Fundraising Might Be Hazardous to Your Health

Lori Halley 08 August 2011 0 comments

In a recent post - Juggling Priorities at Small Staff Organizations - I discussed the potential for stress and work overload at non-profits and membership organizations. But recently I heard about another potential occupational hazard that can afflict non-profit fundraisers: Vicarious Trauma.

In her article, “The cost of caring: stresses of working in the charitable sector” in the Hilborn e-News, Leah Gardiner notes that fundraisers can succumb to vicarious trauma that involves “the transfer of negative feelings from the person who experiences trauma to the person who hears of it.” While this has been seen in aid workers, emergency and healthcare personnel in the past, it can also impact non-profit and charity fundraisers.

According to the Headington Institute, Vicarious Trauma - also called Second-Hand Shock - “is a process of change.… that unfolds over time. It is not just your responses to one person, one story, or one situation. It is the cumulative effect of contact with survivors of violence or disaster or people who are struggling. It is what happens to you over time as you witness cruelty and loss and hear distressing stories, day after day, and year after year.”

In her article, Gardiner notes that in trying to get donors to feel for their clients, “they tell and re-tell the heart-wrenching stories of their clients to gain support.” But fundraisers are not immune to the emotions these stories evoke. And their empathy can lead to fundraisers setting unrealistic expectations of themselves and their organizations. Since they are painfully aware that failure can have harsh consequences – where “the life of a child, a parent or a grandparent may depend on how well they communicate” – Gardiner suggests that when fundraisers don’t meet their targets, they are “exposed to trauma through a secondary means.”

Keeping our empathy in check

Aside from fundraisers, I think that there are many other non-profit and charity staff and volunteers that might suffer from the cumulative effect of working tirelessly to help others or promote change. And while it is important to be empathetic to the cause or the individuals, it is also critical to maintain a balanced attitude.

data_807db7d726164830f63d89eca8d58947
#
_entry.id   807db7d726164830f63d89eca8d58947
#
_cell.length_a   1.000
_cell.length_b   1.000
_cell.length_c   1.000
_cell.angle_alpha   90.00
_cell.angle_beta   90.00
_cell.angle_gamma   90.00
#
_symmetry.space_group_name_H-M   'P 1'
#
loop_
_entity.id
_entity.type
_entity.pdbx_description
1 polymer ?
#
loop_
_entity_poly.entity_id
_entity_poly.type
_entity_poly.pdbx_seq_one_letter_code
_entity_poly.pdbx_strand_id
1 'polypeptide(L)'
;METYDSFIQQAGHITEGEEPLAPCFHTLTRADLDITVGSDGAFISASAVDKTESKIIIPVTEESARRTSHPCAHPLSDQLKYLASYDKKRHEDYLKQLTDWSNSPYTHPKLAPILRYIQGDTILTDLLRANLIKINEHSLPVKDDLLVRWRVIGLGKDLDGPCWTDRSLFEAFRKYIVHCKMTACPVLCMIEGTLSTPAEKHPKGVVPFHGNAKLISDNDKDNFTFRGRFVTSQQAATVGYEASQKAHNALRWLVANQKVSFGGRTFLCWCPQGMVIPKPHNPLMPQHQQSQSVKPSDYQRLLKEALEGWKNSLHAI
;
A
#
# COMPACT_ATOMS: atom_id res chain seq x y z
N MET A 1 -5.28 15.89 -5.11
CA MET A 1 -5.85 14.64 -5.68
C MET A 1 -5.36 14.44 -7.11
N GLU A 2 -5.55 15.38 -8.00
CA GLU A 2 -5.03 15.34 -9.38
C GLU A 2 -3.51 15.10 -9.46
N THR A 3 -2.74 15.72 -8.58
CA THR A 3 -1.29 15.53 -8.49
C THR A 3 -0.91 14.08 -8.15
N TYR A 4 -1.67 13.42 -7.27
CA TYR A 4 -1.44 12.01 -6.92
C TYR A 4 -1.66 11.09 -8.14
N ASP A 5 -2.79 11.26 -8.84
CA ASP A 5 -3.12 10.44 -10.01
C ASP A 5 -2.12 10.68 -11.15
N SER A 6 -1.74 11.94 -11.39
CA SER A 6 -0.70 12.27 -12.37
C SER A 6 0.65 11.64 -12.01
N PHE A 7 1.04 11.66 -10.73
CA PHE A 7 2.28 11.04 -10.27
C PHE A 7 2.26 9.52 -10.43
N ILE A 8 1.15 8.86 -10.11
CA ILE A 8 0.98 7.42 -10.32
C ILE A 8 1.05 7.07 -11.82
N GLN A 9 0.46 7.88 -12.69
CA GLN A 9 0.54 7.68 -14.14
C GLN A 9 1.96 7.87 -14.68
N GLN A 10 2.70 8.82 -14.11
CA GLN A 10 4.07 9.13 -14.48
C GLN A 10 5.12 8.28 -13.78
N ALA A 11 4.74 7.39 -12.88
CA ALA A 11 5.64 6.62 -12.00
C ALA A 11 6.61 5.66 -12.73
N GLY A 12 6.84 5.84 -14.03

I know from firsthand experience that altruistic goals need to be tempered with a strong dose of reality. While I’ve never worked directly in fundraising, years ago I worked at a cancer organization on a multi-media awareness campaign. I was involved in capturing the stories of cancer survivors and their families for this project over a number of months. We produced an amazing campaign with a moving song and a number of award-winning commercials. And while I found the strength of these adult and children cancer survivors inspiring, I also found this project got me down. Seeing what these folks had gone through made me frustrated that a cure wasn’t in sight. My colleagues and family helped me come to the realization that the work I was doing WAS helping and I should focus on what I could do, rather than obsessing over a goal I had no control over. One of my colleagues had a saying: "circle of influence, circle of control."

Since then, I've learned a lot about workplace stress management strategies - which I think could be applied to dealing with the early stages of vicarious trauma. For example, counsellors always suggest that people who feel stressed are often trying to tackle too much or too many things at once and are overwhelmed by the long list or the unrealistic expectations they place on themselves. Counsellors advise that  folks deal with one issue or problem at a time - taking small steps and managing one issue before moving on to another. This might also apply to fundraisers who are trying to reach unrealistic goals as well.

The first step is recognizing the problem

Leah Gardiner suggests that recognizing and coping with feelings of vicarious trauma is the first step. Fundraisers need to be watching for signs that they are being impacted by their work and be sure to “practice self-care … and incorporate time to relax, rest and play into your daily routine.” She notes that “by not allowing ourselves the emotional time and freedom to acknowledge and deal with the trauma our clients are experiencing, we are not only hurting ourselves but also the overall effectiveness of the success of our charities.”

Whether you are a volunteer, staff person, aid worker, membership manager or fundraiser, be sure that you maintain a balance between your constituents' needs and your own emotional well-being. In other words, by all means, take care of others but take care of yourself as well.

If you’ve had experiences that have evoked vicarious trauma tell us how you’ve maintained balance in the comments below.

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Lori Halley [Engaging Apricot] Lori Halley [Engaging Apricot]

Posted by Lori Halley [Engaging Apricot]

Published Monday, 08 August 2011 at 9:30 AM

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